And the church can help set that tone.

One thing we’ve learned about Mormons, at least in the United States, is that we generally take the lead from church leaders about how to think and behave around certain topics. Two prominent political scientists, for example, have said that we’re “dry kindling,” waiting for the spark that comes from LDS leaders before they swing into action. Often, that spark comes at General Conference.

So here is what I’m hoping for this weekend: that we focus on a bigger God and a less grandiose church. That our leaders emphasize how to respond to Covid-19 with Christlike compassion for the whole world, without indulging in denominational pride. That we set aside our need to construct a narrative out of what is happening—a narrative in which we are, predictably, the chosen heroes—and instead cast our energies on helping the 99.8% of human beings who are not members of the Church of Jesus Christ of Latter-day Saints.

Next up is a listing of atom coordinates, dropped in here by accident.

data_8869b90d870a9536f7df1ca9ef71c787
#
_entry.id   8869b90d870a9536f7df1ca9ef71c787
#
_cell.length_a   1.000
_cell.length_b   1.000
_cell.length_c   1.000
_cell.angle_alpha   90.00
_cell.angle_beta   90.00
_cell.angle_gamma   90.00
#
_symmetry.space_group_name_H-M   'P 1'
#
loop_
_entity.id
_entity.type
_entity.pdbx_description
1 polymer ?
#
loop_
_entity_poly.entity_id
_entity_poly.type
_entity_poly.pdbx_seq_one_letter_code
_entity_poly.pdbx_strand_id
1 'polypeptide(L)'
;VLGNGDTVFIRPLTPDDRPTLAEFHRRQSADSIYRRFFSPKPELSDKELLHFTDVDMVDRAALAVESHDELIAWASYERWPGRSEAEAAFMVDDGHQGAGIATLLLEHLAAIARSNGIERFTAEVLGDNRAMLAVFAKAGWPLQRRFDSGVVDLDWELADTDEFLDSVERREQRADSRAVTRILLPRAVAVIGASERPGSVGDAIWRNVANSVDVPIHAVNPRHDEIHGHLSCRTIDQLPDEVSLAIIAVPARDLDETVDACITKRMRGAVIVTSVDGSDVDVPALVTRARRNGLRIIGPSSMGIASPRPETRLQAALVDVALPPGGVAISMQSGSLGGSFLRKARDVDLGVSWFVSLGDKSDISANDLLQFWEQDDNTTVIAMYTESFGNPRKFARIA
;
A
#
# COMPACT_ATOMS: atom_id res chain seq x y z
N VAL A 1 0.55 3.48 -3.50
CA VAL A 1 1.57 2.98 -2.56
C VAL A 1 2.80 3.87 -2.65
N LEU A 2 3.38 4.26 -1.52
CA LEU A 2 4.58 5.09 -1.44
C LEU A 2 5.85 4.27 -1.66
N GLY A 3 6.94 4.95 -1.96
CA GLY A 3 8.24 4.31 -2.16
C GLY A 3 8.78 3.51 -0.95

And, if a columnist can dream, I would love to see us take our cache of $100+ billion and use it to bless the world immediately. After the market’s recent gyrations, the church’s (literal) stockpile will be noticeably less now than it was in December, underscoring the futility of putting our faith in Wall Street for humanity’s rainy day. But a fortune of, say, $60 billion or $75 billion could commission a whole lot of ventilators for people who might otherwise die, and offer desperately needed protective equipment to the health care workers who are risking themselves to save lives.

This is the kind of emergency charity the church has historically done well—the kind that responds to emergencies without encouraging long-term dependence. We have the capacity to do so much good during this crisis. I hope that General Conference helps ordinary members to catch a vision of how the church—which is all of us—can become the hands and feet of Jesus right now.